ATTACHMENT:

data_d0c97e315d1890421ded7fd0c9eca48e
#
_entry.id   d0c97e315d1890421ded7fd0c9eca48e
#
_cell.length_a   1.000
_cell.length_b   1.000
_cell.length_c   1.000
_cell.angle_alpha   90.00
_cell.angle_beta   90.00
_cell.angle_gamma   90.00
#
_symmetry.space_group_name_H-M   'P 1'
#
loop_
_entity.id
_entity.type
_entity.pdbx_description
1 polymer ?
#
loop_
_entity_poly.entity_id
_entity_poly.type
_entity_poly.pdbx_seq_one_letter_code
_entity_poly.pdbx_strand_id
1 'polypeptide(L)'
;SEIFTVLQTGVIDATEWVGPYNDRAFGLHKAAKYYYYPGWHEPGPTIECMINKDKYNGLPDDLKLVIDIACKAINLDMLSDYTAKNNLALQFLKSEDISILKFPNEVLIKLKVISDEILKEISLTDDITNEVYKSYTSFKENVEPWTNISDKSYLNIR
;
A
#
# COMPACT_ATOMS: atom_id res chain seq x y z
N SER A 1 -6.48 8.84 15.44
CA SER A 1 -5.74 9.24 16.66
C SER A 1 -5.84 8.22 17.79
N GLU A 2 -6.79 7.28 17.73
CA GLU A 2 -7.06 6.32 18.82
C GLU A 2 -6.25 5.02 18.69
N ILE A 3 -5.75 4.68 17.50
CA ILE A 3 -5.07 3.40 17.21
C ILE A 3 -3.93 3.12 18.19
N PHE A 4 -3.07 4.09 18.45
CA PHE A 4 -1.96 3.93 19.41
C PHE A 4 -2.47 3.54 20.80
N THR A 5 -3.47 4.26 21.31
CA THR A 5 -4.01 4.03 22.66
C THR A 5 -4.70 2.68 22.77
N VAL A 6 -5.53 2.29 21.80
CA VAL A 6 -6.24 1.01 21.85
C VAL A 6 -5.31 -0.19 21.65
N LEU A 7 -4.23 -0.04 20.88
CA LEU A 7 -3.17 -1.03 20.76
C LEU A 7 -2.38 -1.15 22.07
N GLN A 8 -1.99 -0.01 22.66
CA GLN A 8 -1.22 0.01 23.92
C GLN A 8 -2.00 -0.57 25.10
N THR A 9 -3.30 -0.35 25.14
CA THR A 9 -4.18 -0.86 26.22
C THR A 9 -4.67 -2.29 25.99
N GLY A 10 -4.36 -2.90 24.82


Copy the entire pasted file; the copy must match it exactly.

data_d0c97e315d1890421ded7fd0c9eca48e
#
_entry.id   d0c97e315d1890421ded7fd0c9eca48e
#
_cell.length_a   1.000
_cell.length_b   1.000
_cell.length_c   1.000
_cell.angle_alpha   90.00
_cell.angle_beta   90.00
_cell.angle_gamma   90.00
#
_symmetry.space_group_name_H-M   'P 1'
#
loop_
_entity.id
_entity.type
_entity.pdbx_description
1 polymer ?
#
loop_
_entity_poly.entity_id
_entity_poly.type
_entity_poly.pdbx_seq_one_letter_code
_entity_poly.pdbx_strand_id
1 'polypeptide(L)'
;SEIFTVLQTGVIDATEWVGPYNDRAFGLHKAAKYYYYPGWHEPGPTIECMINKDKYNGLPDDLKLVIDIACKAINLDMLSDYTAKNNLALQFLKSEDISILKFPNEVLIKLKVISDEILKEISLTDDITNEVYKSYTSFKENVEPWTNISDKSYLNIR
;
A
#
# COMPACT_ATOMS: atom_id res chain seq x y z
N SER A 1 -6.48 8.84 15.44
CA SER A 1 -5.74 9.24 16.66
C SER A 1 -5.84 8.22 17.79
N GLU A 2 -6.79 7.28 17.73
CA GLU A 2 -7.06 6.32 18.82
C GLU A 2 -6.25 5.02 18.69
N ILE A 3 -5.75 4.68 17.50
CA ILE A 3 -5.07 3.40 17.21
C ILE A 3 -3.93 3.12 18.19
N PHE A 4 -3.07 4.09 18.45
CA PHE A 4 -1.96 3.93 19.41
C PHE A 4 -2.47 3.54 20.80
N THR A 5 -3.47 4.26 21.31
CA THR A 5 -4.01 4.03 22.66
C THR A 5 -4.70 2.68 22.77
N VAL A 6 -5.53 2.29 21.80
CA VAL A 6 -6.24 1.01 21.85
C VAL A 6 -5.31 -0.19 21.65
N LEU A 7 -4.23 -0.04 20.88
CA LEU A 7 -3.17 -1.03 20.76
C LEU A 7 -2.38 -1.15 22.07
N GLN A 8 -1.99 -0.01 22.66
CA GLN A 8 -1.22 0.01 23.92
C GLN A 8 -2.00 -0.57 25.10
N THR A 9 -3.30 -0.35 25.14
CA THR A 9 -4.18 -0.86 26.22
C THR A 9 -4.67 -2.29 25.99
N GLY A 10 -4.36 -2.90 24.82